MSPAINT Had Oblivion Access Moshing And Dancing With Elite Weirdo Shit
Last night, Oblivion Access kicked off its second-ever installment. Given it was Thursday, it was a smaller night leading up to the full multi-venue takeover of the weekend, but the festival still brought an enviable lineup: Spirit Of The Beehive, Narrow Head, Duster, and Chat Pile all took the stage through the late evening and middle of the night. But one artist that stood out was the implausible, unclassifiable Hattiesburg, Mississippi quartet MSPAINT.
MSPAINT are in some ways emblematic of the spirit of Oblivion Access, a festival that features lots of heavy and/or brooding and/or aggressive music that exists on the fringes of genre definitions. Oblivion Access’ lineup is filled with experimentalists from one corner or another, and MSPAINT’s bizarro synth-driven punk has not only led to a buzzy breakthrough with Post-American — one of this year’s best albums — but also left people scratching their heads searching for a proper summation of what exactly they are. They are sort of perfect for Oblivion Access; after their set, my colleague Tom Breihan would describe it as “elite weirdo shit.”
And indeed, MSPAINT can leave you guessing even amongst a relatively brief performance. This being the first time I’d seen MSPAINT, I went in expecting it to be rawer and wilder than the album — that Post-American’s corroded synthscapes would completely sputter into walls of distortion while the band dialed up the aggression. In fact, the opposite was true. While frontman Deedee stalks the stage with the frenzied prowl of a hardcore vocalist, and some such genre signifiers remain in MSPAINT’s music, it turns out it’s just as easy for them to sound like a vaguely intense synth-pop act. That was the case in the beginning of their set, when they charged through “Information” and “Think It Through” with fierce energy, but also a glistening clarity that was somewhat baffling.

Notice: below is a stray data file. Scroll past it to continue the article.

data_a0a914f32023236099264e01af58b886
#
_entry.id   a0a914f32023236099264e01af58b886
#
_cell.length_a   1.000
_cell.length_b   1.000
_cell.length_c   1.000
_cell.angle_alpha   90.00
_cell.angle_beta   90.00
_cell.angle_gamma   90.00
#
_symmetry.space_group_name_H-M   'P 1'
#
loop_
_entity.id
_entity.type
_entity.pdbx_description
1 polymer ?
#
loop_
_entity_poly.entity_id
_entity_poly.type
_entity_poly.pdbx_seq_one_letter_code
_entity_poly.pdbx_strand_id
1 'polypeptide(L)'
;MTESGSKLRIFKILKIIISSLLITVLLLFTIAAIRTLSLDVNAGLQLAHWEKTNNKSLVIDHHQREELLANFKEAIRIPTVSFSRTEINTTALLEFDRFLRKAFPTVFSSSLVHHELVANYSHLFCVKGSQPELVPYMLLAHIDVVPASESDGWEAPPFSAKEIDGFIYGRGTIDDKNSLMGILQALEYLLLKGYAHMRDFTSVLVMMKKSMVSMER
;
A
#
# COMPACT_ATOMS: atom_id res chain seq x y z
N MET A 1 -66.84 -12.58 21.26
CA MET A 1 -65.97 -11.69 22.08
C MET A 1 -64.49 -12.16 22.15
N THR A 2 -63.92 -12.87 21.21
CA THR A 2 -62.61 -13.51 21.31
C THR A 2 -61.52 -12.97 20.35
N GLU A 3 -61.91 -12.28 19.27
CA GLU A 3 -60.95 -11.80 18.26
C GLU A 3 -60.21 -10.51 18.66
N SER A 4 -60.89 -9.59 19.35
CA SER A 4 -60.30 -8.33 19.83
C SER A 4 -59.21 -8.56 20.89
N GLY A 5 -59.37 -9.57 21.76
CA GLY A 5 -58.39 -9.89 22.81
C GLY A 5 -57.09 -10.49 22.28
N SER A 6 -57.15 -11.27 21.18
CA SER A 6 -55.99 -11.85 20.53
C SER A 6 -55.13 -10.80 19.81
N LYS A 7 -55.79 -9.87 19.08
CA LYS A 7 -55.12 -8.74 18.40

Maybe it was intentional, a feint. As MSPAINT’s set progressed — mostly going through Post-American in sequence, unless I missed a song or two swapped around — they ratcheted up the tension. They steadily got just a bit louder, just a bit more feral. It was ironically around the slightly slower, relatively spacier tracks like “Decapitated Reality” and “Post-American” where the atmosphere in the room started to feel like a festering, distorted storm. The album’s dramatic, emotive one-two in “Titan Of Hope” and “Flowers From Concrete” became a heaving finale, howls and synths reverberating around a sweat-drenched room.
It is a punishingly hot stretch of days in Austin, and even at night it doesn’t get a whole lot better when you cram everyone into a small venue-based festival. These circumstances seemed to suit MSPAINT though, the bleary humidity of the room emphasizing the way their music sounds like screaming through some oppressive haze. Deedee was quickly soaked, evidently finding no relief from an outfit that featured one cutoff sleeve and one cutoff pant leg. He thrashed around, he roared. And yes, some people responded to the music as hardcore, getting a pit going. But just as often, there was yet another unexpected result of MSPAINT’s music: People danced.
In the context of something like Oblivion Access, MSPAINT would come across as a band semi-embraced by hardcore circles. But watching them bring these songs to life — as exhilarating and transfixing as they are on record, turned over into new lights and set against a psychedelic screen backdrop — it left you with more questions than answers. God knows where this band makes sense, but if you ever have the chance to see them, you should. It’ll leave you slack-jawed, and wondering what MSPAINT might be capable of in the future.